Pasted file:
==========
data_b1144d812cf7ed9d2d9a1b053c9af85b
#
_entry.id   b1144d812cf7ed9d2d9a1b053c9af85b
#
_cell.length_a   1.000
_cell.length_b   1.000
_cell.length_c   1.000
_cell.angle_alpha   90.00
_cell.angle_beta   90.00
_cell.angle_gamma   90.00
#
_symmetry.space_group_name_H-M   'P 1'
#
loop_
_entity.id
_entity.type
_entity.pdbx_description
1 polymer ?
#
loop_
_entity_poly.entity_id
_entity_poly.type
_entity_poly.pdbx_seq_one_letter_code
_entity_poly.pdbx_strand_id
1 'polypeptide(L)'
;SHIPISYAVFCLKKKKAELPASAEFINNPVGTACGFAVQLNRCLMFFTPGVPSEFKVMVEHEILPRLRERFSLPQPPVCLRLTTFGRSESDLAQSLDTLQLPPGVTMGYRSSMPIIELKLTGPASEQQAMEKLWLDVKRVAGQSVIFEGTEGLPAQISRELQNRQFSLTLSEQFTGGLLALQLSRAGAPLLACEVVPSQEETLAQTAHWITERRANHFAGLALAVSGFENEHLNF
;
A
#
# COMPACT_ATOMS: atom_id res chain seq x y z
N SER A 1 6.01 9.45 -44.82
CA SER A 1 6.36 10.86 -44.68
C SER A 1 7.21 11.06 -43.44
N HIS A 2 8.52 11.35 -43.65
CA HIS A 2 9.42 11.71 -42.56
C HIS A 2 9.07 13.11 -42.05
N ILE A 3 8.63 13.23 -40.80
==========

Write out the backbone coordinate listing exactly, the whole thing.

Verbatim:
data_b1144d812cf7ed9d2d9a1b053c9af85b
#
_entry.id   b1144d812cf7ed9d2d9a1b053c9af85b
#
_cell.length_a   1.000
_cell.length_b   1.000
_cell.length_c   1.000
_cell.angle_alpha   90.00
_cell.angle_beta   90.00
_cell.angle_gamma   90.00
#
_symmetry.space_group_name_H-M   'P 1'
#
loop_
_entity.id
_entity.type
_entity.pdbx_description
1 polymer ?
#
loop_
_entity_poly.entity_id
_entity_poly.type
_entity_poly.pdbx_seq_one_letter_code
_entity_poly.pdbx_strand_id
1 'polypeptide(L)'
;SHIPISYAVFCLKKKKAELPASAEFINNPVGTACGFAVQLNRCLMFFTPGVPSEFKVMVEHEILPRLRERFSLPQPPVCLRLTTFGRSESDLAQSLDTLQLPPGVTMGYRSSMPIIELKLTGPASEQQAMEKLWLDVKRVAGQSVIFEGTEGLPAQISRELQNRQFSLTLSEQFTGGLLALQLSRAGAPLLACEVVPSQEETLAQTAHWITERRANHFAGLALAVSGFENEHLNF
;
A
#
# COMPACT_ATOMS: atom_id res chain seq x y z
N SER A 1 6.01 9.45 -44.82
CA SER A 1 6.36 10.86 -44.68
C SER A 1 7.21 11.06 -43.44
N HIS A 2 8.52 11.35 -43.65
CA HIS A 2 9.42 11.71 -42.56
C HIS A 2 9.07 13.11 -42.05
N ILE A 3 8.63 13.23 -40.80